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This is IN THE NEWS in VOA Special English.
When did the problems begin between the United States and Iran? Many Iranians say it was nineteen fifty-three. That year the United States supported the military overthrow of Mohammed Mossadeq. He was the nationalist prime minister of an elected government .
Later, the United States supported the rule of Shah Mohammed Reza Pahlavi. He fled the Islamic Revolution in nineteen seventy-nine.
That November, supporters of a new religious leader in Iran, Ayatollah Ruhollah Khomeini, captured the United States embassy in Tehran. They held more than fifty American hostages for four hundred forty-four days.
The two countries ended diplomatic relations in nineteen eighty. And, when the Iran-Iraq war began that year, the United States supported Iraq.
In nineteen ninety-seven, Iranians elected a president who raised American hopes, Mohammad Khatami. The next year, American Secretary of State Madeleine Albright called for the two countries to "explore further ways to build mutual confidence and avoid misunderstandings." She said it could be a step toward normal relations.
But President Khatami said the United States would have to apologize for its part in the nineteen fifty-three overthrow. He said this in two thousand:
MOHAMMED KHATAMI: "Through their confession, if the Americans accept to do it, I think that this will be a very big step toward removing our misunderstandings, but unfortunately in action, they have not done this."
When President Obama took office in January of two thousand nine, he had a message for nations hostile to the United States.
BARACK OBAMA: "To those who cling to power through corruption and deceit, and the silencing of dissent, know that you are on the wrong side of history -- but that we will extend a hand if you are willing to unclench your fist."
The main target of that message was Iran's current president. This is what Mahmoud Ahmadinejad told the Associated Press this week during his visit to New York:
MAHMOUD AHMADINEJAD (INTERPRETER): "The United States administrations must recognize that Iran is a big power, and accept it as such."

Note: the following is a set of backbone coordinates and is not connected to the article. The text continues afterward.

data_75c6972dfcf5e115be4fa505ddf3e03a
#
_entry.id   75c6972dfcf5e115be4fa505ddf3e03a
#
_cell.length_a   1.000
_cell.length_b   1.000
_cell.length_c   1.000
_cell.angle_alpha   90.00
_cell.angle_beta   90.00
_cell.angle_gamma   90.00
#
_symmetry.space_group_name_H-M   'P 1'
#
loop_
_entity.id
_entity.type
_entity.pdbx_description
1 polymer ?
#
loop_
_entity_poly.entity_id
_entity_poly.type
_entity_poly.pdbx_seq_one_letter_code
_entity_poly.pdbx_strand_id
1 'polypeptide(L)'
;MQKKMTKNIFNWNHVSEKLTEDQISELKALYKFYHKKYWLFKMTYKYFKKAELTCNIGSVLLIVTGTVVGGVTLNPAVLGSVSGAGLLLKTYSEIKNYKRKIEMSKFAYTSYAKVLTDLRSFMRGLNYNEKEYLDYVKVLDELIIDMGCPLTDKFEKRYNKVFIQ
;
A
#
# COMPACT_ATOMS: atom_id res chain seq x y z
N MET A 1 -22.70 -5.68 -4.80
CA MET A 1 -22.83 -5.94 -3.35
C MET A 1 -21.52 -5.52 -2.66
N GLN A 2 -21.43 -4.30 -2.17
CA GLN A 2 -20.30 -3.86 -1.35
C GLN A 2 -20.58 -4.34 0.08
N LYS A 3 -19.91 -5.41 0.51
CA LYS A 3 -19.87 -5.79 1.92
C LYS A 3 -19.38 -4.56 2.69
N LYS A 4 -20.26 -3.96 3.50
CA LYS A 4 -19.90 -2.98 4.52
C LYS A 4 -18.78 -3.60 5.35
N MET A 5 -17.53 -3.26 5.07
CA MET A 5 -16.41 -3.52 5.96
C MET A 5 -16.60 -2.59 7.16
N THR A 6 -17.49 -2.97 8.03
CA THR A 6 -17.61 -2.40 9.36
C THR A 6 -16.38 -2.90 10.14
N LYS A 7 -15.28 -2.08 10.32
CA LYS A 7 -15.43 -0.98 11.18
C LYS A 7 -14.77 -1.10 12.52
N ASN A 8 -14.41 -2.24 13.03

Outside the United Nations, demonstrators protested his yearly appearance among world leaders speaking at the General Assembly.
President Obama said Iran had failed to respond to what he called the "extended hand" that he offered a year ago. He said new Security Council sanctions approved in June make clear that international law is not an empty promise.
BARACK OBAMA: "Now let me be clear once more. The United States and the international community seek a resolution to our differences with Iran, and the door remains open to diplomacy should Iran choose to walk through it. But the Iranian government must demonstrate a clear and credible commitment, and confirm to the world the peaceful intent of its nuclear program."
A few hours later, Mr. Ahmadinejad spoke. He said Iran remains ready for what he called "serious and free debate" with American officials on the nuclear issue.
He also suggested that the majority of the American people believe that their government planned the attacks of September eleventh, two thousand one.
MAHMOUD AHMADINEJAD (INTERPRETER): "That some segments within the U.S. government orchestrated the attack to reverse the declining American economy, and its grips on the Middle East, in order to save the Zionist regime."
His comments led American diplomats and delegates from several European countries to walk out of the assembly hall. President Obama told the BBC that the accusation was inexcusable, offensive and hateful.
And that's IN THE NEWS in VOA Special English. I'm Steve Ember.
Reported by Arash Arabasadi, Margaret Basheer, David Gollust and Jeffrey Young